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Vampire King of New York

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Vampire King of New York

  Table of Contents



  Chapter 1

  Chapter 2

  Chapter 3

  Chapter 4

  Chapter 5

  Chapter 6

  Chapter 7

  Chapter 8

  Chapter 9

  Chapter 10

  Chapter 11

  Chapter 12

  Chapter 13

  Chapter 14

  Chapter 15

  Chapter 16

  Chapter 17

  Chapter 18

  Chapter 19

  Chapter 20

  Chapter 21

  Chapter 22

  Chapter 23

  Chapter 24

  Chapter 25

  Chapter 26

  Chapter 27

  Chapter 28




  New York




  Cover Design by Fiona Jayde

  This book is a work of fiction. The names, characters, places, and incidents are the products of the author’s imagination or are used fictitiously. Any resemblance to actual events, business establishments, locales, or persons, living or dead, is entirely coincidental.

  All rights reserved. No part of this publication may be reproduced, stored in a retrieval system, or transmitted in any form or by any means (electronic, mechanical, photocopying, recording, or otherwise) without the priority written permission of both the copyright owner and the publisher. The only exception is brief quotations in printed reviews.

  The scanning, uploading, and distribution of this book via the Internet or via any other means without the permission of the publisher is illegal and punishable by law. Please purchase only authorized electronic editions, and do not participate in or encourage electronic piracy of copyrighted materials.

  Your support of the author’s rights is appreciated.

  Published in the United States of America by

  Soul Mate Publishing

  P.O. Box 24

  Macedon, New York, 14502

  ISBN-13: 978-1-61935-252-0


  The publisher does not have any control over and does not assume any responsibility for author or third-party Web sites or their content.

  Dedicated to Penelope


  in Memory of

  jan howard finder aka The Wombat


  I would like to thank the following people who made this book possible. My dear friends Gerri Brousseau, a.c. Mason, and Debi Chowdhury who read the manuscript several times and made it so much better by showing me where it worked and where it didn’t. My friend Anne Barriere who listened when I talked through points and gave me feedback. Thank you to Harold, who believed in me when I was losing confidence.

  I’ve like to give a special thank you to my editor Cheryl Yeko and the editor-in-chief Deborah Gilbert at Soul Mate Publishing for their persistence in making the book shine.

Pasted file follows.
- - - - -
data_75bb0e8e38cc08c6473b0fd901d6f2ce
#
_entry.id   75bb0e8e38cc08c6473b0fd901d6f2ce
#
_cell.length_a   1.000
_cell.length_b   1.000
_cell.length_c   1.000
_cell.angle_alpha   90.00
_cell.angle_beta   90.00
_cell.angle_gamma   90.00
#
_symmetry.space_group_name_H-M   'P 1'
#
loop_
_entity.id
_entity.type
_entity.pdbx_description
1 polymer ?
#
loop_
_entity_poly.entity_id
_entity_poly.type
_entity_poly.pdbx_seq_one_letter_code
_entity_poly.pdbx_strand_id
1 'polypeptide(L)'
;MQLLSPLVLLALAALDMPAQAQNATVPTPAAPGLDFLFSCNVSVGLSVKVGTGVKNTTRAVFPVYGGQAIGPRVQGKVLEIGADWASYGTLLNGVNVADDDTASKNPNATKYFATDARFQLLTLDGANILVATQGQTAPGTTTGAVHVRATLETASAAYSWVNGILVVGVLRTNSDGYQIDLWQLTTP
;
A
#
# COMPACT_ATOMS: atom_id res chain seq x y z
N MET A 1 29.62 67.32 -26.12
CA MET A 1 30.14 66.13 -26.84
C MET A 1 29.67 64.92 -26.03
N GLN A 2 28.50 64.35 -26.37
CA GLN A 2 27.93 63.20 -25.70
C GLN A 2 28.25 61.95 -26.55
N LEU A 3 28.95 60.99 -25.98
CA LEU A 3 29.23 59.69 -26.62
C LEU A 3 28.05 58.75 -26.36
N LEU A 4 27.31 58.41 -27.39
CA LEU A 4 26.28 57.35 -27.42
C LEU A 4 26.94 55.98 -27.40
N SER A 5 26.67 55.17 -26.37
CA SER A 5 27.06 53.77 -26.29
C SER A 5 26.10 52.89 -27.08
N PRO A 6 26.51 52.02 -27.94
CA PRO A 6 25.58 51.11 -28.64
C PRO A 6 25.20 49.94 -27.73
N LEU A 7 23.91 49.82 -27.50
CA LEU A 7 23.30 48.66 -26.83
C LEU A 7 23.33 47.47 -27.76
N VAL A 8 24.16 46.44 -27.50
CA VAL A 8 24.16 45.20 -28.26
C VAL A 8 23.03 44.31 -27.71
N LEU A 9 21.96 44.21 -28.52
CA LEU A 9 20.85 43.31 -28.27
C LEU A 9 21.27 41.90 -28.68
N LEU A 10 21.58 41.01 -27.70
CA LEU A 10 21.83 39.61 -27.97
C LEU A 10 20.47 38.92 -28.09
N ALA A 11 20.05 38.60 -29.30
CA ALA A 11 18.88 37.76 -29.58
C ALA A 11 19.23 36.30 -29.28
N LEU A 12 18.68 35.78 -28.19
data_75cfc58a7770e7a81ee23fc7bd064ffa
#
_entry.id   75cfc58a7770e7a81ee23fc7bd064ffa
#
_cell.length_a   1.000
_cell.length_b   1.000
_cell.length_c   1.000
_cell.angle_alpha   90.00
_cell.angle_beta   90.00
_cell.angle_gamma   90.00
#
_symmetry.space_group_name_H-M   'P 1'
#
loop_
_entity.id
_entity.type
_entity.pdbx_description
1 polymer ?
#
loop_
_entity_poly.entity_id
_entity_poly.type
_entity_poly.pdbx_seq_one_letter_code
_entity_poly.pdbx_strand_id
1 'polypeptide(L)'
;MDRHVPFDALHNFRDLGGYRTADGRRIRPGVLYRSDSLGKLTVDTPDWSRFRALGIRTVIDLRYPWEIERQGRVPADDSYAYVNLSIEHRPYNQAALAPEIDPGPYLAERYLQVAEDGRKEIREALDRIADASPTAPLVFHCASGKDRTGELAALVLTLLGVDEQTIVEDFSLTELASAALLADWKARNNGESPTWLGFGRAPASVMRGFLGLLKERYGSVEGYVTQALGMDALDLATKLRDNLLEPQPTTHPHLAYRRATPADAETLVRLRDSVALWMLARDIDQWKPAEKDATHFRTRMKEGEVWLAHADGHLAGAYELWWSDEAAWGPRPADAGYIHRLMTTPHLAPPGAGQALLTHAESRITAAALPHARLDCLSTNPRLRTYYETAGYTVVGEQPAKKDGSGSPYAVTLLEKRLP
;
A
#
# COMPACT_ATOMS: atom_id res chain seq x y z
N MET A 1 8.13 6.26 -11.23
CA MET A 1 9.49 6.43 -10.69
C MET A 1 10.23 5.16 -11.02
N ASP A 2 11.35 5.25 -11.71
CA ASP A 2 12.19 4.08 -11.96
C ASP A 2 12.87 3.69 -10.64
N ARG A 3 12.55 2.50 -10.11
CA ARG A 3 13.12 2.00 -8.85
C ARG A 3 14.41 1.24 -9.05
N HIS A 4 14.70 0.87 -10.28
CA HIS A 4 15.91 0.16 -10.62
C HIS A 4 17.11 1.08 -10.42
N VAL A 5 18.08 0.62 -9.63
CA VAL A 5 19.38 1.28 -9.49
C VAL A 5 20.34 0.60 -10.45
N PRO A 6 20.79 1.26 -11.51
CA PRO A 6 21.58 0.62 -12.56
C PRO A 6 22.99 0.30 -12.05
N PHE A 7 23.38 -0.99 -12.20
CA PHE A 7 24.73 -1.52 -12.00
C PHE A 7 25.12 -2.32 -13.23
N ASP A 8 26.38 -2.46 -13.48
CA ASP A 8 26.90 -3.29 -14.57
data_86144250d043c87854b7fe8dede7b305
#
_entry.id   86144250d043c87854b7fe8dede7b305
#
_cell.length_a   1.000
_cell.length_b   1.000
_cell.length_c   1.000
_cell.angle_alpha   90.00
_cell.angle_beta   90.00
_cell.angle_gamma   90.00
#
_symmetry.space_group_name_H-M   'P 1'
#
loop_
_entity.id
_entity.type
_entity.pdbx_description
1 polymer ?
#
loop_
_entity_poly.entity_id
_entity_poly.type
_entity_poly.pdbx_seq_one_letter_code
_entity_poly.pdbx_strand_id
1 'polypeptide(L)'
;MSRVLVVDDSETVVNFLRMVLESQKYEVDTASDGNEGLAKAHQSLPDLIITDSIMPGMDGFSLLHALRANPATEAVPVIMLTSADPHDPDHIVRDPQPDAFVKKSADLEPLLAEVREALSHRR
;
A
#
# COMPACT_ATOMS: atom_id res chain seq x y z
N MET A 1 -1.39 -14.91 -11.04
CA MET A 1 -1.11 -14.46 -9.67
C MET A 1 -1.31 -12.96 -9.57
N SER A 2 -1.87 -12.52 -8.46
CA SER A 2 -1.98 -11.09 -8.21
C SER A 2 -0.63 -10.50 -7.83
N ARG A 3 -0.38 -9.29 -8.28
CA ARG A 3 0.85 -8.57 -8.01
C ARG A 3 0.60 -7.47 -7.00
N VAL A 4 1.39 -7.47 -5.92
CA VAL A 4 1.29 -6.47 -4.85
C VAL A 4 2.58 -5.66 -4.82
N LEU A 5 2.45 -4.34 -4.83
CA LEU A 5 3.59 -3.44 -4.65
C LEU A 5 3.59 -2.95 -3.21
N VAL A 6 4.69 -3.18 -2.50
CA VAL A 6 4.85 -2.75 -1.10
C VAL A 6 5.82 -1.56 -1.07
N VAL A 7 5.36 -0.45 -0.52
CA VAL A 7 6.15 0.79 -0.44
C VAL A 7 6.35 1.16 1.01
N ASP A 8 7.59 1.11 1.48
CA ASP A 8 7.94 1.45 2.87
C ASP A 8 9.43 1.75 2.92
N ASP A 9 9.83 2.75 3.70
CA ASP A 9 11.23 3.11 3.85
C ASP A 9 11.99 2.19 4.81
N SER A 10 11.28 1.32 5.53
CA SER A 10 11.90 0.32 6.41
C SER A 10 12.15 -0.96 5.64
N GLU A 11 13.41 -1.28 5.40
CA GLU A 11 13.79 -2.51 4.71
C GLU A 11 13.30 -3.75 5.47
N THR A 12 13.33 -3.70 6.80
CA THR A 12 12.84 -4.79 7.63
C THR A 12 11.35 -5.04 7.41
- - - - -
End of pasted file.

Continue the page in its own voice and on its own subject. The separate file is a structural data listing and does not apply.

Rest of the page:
Thank you to my husband, family and friends and to my author friends in CTRWA, RWA, and SFWA.

  Thank you, God.

  Chapter 1

  Maximillion Vander Meer stood in the jagged mouth of the ice cave with a wolf skin girding his loins and fur boots on his feet. A frigid breeze breathed its welcome over his bare chest, arms and legs.

  He smiled and closed his eyes to step back into the Viking past he loved, where he was free. He threw back his head and howled in exuberant abandonment. Then he ripped off the wolf skin and kicked off his boots. Max ran to the shadowed alcove he knew so well. A flicker of the past sparked in his brain and Vikings filled the cave, their voices rich in the chant of a ritual forgotten in the modern age, invoking the protection and wisdom of Odin, Thor, and Freya. Then he blinked and they were gone. Their voices silenced by time.

  Every time he entered this sacred place hollowed out by his ancestors, their presence worked magic and distracted his weary heart from the curse inhabiting his body. This power brought him back to the Viking warrior deep within him, as only here could he reconnect with his lost humanity. Every passing moment the curse pulled him further from whom and what he’d once been. That was the danger in being a vampire. It wasn’t the chill of his body, but the distance that crept into his heart. He was on the edge of forgetting how the laughter of his son warmed him to his toes. The memory of Svenna’s delicious heat as her soft skin lay against his flesh igniting the fire between them, slipped through his fingers like water. Inhaling the fragrance of flowers in her hair had made him feel powerful. Even the excitement of the next adventure filled with salt spray and swords clashing faded away. His heart no longer raced.